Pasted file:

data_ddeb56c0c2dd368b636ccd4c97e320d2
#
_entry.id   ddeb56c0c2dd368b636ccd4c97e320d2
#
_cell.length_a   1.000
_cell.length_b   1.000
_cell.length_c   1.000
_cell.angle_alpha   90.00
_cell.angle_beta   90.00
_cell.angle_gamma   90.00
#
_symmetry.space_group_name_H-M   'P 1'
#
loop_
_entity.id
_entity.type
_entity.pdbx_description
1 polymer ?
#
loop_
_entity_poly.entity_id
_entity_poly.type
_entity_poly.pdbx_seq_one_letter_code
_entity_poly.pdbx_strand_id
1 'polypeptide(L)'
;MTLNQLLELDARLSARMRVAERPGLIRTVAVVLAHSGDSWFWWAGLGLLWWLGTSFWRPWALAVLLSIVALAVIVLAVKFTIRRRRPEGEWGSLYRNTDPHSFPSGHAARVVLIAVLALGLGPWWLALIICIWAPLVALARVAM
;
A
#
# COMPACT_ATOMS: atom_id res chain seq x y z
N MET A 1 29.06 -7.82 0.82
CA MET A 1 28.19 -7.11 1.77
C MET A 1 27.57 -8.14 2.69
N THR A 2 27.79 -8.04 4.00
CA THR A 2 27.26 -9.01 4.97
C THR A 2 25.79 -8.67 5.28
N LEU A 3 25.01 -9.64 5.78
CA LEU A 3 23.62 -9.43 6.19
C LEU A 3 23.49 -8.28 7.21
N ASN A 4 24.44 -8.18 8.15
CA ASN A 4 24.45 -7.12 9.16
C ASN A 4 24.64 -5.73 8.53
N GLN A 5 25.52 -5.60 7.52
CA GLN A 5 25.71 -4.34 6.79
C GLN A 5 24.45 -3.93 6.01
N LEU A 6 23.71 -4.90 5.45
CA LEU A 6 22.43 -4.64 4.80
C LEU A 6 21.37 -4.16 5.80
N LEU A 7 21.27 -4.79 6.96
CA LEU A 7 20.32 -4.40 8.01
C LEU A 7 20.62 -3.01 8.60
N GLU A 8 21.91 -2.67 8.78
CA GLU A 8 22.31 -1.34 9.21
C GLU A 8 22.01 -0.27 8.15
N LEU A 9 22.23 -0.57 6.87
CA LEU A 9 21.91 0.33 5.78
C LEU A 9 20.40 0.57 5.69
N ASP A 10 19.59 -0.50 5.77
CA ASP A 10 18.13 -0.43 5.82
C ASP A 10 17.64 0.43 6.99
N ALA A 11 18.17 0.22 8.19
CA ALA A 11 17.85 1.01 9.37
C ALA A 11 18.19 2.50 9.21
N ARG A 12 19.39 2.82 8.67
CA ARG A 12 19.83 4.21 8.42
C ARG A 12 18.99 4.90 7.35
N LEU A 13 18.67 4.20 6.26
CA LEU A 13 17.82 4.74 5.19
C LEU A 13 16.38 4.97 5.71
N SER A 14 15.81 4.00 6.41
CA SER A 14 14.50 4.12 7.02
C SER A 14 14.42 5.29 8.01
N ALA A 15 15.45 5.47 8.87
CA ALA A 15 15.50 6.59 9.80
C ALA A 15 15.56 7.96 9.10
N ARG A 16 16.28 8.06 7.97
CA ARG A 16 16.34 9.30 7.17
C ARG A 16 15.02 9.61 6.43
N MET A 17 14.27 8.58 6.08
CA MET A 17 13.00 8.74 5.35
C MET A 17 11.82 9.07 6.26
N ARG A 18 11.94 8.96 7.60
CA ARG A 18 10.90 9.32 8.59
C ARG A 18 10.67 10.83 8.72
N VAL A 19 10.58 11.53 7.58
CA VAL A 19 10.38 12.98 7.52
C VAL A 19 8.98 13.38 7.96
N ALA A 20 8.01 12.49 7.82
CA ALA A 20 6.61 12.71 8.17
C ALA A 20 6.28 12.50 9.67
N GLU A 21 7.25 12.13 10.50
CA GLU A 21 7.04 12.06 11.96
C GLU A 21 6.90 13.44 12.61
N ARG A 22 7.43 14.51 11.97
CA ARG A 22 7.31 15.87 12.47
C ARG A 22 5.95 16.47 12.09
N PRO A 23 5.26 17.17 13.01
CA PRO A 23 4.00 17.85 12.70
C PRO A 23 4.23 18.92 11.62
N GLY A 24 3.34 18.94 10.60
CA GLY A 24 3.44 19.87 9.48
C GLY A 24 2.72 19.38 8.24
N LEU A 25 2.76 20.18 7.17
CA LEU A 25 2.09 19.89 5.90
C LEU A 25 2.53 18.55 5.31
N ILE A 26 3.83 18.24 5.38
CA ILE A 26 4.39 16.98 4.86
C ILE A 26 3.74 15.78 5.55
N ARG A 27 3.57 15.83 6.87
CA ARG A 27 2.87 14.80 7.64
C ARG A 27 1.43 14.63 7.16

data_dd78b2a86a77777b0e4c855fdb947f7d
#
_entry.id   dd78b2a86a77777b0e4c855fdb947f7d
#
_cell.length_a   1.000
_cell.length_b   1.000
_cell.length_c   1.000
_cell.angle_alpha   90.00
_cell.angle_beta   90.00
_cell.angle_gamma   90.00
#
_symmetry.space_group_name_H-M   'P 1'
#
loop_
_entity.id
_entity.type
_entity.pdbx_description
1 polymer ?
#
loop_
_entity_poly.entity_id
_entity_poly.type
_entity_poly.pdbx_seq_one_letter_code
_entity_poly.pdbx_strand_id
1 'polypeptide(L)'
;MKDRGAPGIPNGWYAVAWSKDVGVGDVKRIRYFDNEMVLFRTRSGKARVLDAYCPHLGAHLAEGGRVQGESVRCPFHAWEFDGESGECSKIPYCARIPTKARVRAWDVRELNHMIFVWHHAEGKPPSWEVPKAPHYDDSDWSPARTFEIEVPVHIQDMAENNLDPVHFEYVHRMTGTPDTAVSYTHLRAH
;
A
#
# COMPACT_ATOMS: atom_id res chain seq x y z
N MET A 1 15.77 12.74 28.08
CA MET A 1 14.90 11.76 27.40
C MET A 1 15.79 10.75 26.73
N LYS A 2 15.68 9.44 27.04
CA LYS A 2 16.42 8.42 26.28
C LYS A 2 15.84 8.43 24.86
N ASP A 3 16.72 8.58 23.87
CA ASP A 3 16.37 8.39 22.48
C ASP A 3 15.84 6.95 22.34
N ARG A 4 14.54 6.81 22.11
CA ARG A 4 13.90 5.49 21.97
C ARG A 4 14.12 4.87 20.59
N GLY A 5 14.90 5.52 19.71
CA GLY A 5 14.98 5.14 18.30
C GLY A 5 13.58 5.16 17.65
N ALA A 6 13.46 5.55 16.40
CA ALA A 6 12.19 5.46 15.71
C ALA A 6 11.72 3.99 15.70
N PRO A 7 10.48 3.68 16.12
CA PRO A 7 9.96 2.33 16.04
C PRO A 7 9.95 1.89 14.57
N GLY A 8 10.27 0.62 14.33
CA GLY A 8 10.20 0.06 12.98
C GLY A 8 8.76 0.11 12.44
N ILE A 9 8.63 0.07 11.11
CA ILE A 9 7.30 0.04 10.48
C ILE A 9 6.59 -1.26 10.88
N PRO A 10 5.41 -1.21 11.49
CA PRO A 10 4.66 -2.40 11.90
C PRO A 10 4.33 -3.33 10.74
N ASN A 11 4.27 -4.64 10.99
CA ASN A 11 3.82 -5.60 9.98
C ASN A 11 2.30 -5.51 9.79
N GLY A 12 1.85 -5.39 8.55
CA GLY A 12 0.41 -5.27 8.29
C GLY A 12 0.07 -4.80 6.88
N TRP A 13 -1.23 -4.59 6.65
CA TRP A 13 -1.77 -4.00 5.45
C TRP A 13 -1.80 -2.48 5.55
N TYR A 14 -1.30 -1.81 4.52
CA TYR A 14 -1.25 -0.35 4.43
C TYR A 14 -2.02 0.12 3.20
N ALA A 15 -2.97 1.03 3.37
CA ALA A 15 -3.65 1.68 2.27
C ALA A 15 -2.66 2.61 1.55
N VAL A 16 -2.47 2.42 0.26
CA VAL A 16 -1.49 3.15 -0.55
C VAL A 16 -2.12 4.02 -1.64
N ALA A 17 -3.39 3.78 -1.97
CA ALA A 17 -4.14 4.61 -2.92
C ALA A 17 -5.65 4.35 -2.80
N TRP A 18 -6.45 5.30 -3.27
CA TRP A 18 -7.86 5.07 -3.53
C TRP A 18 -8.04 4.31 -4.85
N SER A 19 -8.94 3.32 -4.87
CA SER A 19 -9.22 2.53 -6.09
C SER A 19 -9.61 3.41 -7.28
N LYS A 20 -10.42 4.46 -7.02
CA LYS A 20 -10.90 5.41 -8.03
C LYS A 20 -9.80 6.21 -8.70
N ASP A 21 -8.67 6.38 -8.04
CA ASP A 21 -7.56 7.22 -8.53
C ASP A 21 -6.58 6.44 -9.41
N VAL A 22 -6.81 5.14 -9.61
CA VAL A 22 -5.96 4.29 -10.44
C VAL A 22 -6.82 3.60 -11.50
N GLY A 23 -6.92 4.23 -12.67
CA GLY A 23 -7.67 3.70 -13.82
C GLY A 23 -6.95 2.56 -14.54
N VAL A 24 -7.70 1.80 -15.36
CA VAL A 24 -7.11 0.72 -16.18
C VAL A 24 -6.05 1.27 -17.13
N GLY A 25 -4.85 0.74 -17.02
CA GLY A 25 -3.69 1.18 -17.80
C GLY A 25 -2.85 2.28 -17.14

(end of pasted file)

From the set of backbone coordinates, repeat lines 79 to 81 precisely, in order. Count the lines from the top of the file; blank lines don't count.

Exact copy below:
N MET A 17 14.27 8.58 6.08
CA MET A 17 13.00 8.74 5.35
C MET A 17 11.82 9.07 6.26